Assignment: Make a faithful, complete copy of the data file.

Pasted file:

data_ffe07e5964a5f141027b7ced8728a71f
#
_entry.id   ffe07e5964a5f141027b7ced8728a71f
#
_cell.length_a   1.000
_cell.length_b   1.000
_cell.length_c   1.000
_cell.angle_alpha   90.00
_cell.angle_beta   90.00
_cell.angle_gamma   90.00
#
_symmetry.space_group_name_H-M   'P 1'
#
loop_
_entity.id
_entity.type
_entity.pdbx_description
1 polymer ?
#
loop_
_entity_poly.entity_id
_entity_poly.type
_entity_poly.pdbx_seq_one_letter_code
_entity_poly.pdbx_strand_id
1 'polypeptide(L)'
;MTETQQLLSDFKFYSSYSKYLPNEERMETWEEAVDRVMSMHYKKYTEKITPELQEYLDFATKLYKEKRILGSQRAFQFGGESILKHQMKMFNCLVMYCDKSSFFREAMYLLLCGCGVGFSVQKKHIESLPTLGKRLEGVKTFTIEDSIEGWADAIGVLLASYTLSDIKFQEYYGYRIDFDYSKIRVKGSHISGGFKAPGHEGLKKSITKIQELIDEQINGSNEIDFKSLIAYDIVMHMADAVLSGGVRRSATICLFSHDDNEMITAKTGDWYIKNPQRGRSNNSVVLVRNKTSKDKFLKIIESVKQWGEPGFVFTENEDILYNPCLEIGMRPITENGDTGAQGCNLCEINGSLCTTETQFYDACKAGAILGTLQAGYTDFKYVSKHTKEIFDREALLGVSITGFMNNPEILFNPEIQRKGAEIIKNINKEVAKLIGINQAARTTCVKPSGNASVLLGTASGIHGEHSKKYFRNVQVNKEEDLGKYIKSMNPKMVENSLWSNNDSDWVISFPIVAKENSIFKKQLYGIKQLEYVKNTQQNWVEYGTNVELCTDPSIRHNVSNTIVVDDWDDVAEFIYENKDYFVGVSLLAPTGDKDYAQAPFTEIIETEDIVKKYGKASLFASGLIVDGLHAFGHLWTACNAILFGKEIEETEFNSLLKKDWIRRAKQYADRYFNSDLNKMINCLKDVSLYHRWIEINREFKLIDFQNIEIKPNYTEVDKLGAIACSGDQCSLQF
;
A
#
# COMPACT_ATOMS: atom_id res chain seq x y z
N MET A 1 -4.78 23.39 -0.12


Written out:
data_ffe07e5964a5f141027b7ced8728a71f
#
_entry.id   ffe07e5964a5f141027b7ced8728a71f
#
_cell.length_a   1.000
_cell.length_b   1.000
_cell.length_c   1.000
_cell.angle_alpha   90.00
_cell.angle_beta   90.00
_cell.angle_gamma   90.00
#
_symmetry.space_group_name_H-M   'P 1'
#
loop_
_entity.id
_entity.type
_entity.pdbx_description
1 polymer ?
#
loop_
_entity_poly.entity_id
_entity_poly.type
_entity_poly.pdbx_seq_one_letter_code
_entity_poly.pdbx_strand_id
1 'polypeptide(L)'
;MTETQQLLSDFKFYSSYSKYLPNEERMETWEEAVDRVMSMHYKKYTEKITPELQEYLDFATKLYKEKRILGSQRAFQFGGESILKHQMKMFNCLVMYCDKSSFFREAMYLLLCGCGVGFSVQKKHIESLPTLGKRLEGVKTFTIEDSIEGWADAIGVLLASYTLSDIKFQEYYGYRIDFDYSKIRVKGSHISGGFKAPGHEGLKKSITKIQELIDEQINGSNEIDFKSLIAYDIVMHMADAVLSGGVRRSATICLFSHDDNEMITAKTGDWYIKNPQRGRSNNSVVLVRNKTSKDKFLKIIESVKQWGEPGFVFTENEDILYNPCLEIGMRPITENGDTGAQGCNLCEINGSLCTTETQFYDACKAGAILGTLQAGYTDFKYVSKHTKEIFDREALLGVSITGFMNNPEILFNPEIQRKGAEIIKNINKEVAKLIGINQAARTTCVKPSGNASVLLGTASGIHGEHSKKYFRNVQVNKEEDLGKYIKSMNPKMVENSLWSNNDSDWVISFPIVAKENSIFKKQLYGIKQLEYVKNTQQNWVEYGTNVELCTDPSIRHNVSNTIVVDDWDDVAEFIYENKDYFVGVSLLAPTGDKDYAQAPFTEIIETEDIVKKYGKASLFASGLIVDGLHAFGHLWTACNAILFGKEIEETEFNSLLKKDWIRRAKQYADRYFNSDLNKMINCLKDVSLYHRWIEINREFKLIDFQNIEIKPNYTEVDKLGAIACSGDQCSLQF
;
A
#
# COMPACT_ATOMS: atom_id res chain seq x y z
N MET A 1 -4.78 23.39 -0.12